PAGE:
“We want to offer our customers a way of shopping more sustainably, paying a fair price to local producers for high quality goods.”
Beth believes that we have been become susceptible to choose cheap, fast and poor quality products, which is essentially unsustainable in the long-term.
“We’re not perfect, far from it, and we would never claim to be.”
“However, the EcoVillage is about providing a caring and welcoming environment and somewhere where we can all learn together about our impact on generations to come.”
The EcoVillage sells everything that you might expect from your average shop, but done slightly differently.
“So we have our Refill Revolution shop within the EcoVillage where you can buy dry foods and household liquids, sold by weight into the customer’s own containers.”
“Alongside this we have an ever-growing range of everyday household goods, made from natural materials & packaging (if any) that offer a longer-term solution to single-use and disposable items.”
The EcoVillage now has a growing community of almost 25 businesses.
“We stock everything including fresh fruit and vegetables grown without chemicals or pesticides by Pearman’s Farm Shop in Billesdon, fresh Proganics milk which is self-served by customers into glass bottles, and beautifully curated stationery items and magazines from The Stationery Cupboard.”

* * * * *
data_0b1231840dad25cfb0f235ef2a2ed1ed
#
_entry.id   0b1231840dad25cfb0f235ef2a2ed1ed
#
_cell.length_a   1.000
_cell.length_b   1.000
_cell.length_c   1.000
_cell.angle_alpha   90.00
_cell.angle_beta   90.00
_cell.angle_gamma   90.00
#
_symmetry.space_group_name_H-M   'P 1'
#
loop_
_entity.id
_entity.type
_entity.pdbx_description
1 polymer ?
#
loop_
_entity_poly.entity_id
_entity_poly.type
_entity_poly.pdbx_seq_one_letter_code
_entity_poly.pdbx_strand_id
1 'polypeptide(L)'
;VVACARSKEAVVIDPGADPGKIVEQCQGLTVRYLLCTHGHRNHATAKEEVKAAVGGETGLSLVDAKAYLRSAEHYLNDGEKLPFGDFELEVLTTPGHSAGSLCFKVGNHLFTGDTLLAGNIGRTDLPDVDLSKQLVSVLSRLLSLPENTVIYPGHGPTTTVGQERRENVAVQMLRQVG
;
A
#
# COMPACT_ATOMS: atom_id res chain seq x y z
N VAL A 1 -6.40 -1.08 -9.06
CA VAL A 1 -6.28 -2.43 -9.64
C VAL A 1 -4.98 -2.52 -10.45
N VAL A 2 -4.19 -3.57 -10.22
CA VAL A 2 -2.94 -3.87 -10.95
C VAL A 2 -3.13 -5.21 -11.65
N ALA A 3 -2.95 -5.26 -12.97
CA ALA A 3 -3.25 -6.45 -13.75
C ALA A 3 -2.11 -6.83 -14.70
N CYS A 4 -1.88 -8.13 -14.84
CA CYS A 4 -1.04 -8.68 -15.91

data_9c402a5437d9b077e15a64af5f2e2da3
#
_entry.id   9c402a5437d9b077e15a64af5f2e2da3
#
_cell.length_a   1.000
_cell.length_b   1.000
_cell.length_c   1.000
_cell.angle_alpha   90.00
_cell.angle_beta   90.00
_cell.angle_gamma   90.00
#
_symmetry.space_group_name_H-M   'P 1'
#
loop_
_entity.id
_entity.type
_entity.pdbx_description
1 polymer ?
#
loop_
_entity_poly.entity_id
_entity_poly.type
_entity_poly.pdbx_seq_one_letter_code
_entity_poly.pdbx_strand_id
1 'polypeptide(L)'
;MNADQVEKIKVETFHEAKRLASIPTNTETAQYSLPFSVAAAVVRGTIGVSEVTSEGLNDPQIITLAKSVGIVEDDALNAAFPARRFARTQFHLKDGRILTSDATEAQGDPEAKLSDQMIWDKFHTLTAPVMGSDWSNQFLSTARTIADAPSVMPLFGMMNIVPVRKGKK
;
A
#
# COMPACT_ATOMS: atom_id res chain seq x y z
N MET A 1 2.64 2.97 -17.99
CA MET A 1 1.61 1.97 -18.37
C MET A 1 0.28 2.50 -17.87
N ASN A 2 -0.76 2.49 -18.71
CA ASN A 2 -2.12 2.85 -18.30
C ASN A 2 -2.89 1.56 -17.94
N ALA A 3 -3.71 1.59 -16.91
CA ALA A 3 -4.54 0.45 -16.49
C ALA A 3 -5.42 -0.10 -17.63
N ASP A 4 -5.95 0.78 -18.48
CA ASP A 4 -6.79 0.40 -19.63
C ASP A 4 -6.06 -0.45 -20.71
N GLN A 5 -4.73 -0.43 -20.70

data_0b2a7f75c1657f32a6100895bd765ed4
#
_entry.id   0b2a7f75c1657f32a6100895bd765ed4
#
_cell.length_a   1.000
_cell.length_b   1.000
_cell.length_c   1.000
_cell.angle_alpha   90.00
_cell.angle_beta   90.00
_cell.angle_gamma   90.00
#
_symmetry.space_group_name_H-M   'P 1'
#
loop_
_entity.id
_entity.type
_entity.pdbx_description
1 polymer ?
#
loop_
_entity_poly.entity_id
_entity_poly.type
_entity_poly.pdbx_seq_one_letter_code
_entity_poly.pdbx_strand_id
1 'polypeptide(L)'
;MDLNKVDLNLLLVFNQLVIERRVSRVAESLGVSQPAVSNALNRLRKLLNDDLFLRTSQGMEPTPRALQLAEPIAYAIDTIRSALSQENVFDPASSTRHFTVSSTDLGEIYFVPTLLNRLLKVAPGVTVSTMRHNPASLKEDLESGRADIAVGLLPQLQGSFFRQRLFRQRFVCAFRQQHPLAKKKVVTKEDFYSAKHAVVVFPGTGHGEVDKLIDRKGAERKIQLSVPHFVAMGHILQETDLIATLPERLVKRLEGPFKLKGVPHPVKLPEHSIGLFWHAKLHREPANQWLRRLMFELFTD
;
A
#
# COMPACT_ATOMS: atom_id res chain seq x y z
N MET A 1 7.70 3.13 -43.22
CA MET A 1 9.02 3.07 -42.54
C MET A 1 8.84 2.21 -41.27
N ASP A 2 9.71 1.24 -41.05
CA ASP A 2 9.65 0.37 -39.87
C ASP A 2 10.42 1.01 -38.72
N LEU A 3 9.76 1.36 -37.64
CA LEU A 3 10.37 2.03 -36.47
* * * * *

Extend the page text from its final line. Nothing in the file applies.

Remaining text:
All of the businesses at the EcoVillage are based within a 12 mile radius of the shop, guiding the way to a more sustainable future.
“We also have a florist selling fresh British blooms, beautiful houseplants, homemade curries served in reusable metal tiffins, plenty of handmade reusable cloths and wipes, high quality tools and gardening equipment, preloved children’s clothing, homemade vegan pies, cakes, and bakes, locally-brewed kombucha served on tap, refillable wine bottles from the town’s award winning wine merchant, local raw honey, and so much more!”
There is also a Cafē which sister branch to the The Cafē at Welland Park, who are aiming to become a low-waste coffee shop, and in-turn source their coffee from a low-waste Market Harborough roastery.
“It’s a very vibrant and exciting place to be!”
Officially launching six weeks before the first lockdown on 6th February 2020, it’s been quite an eventful first year.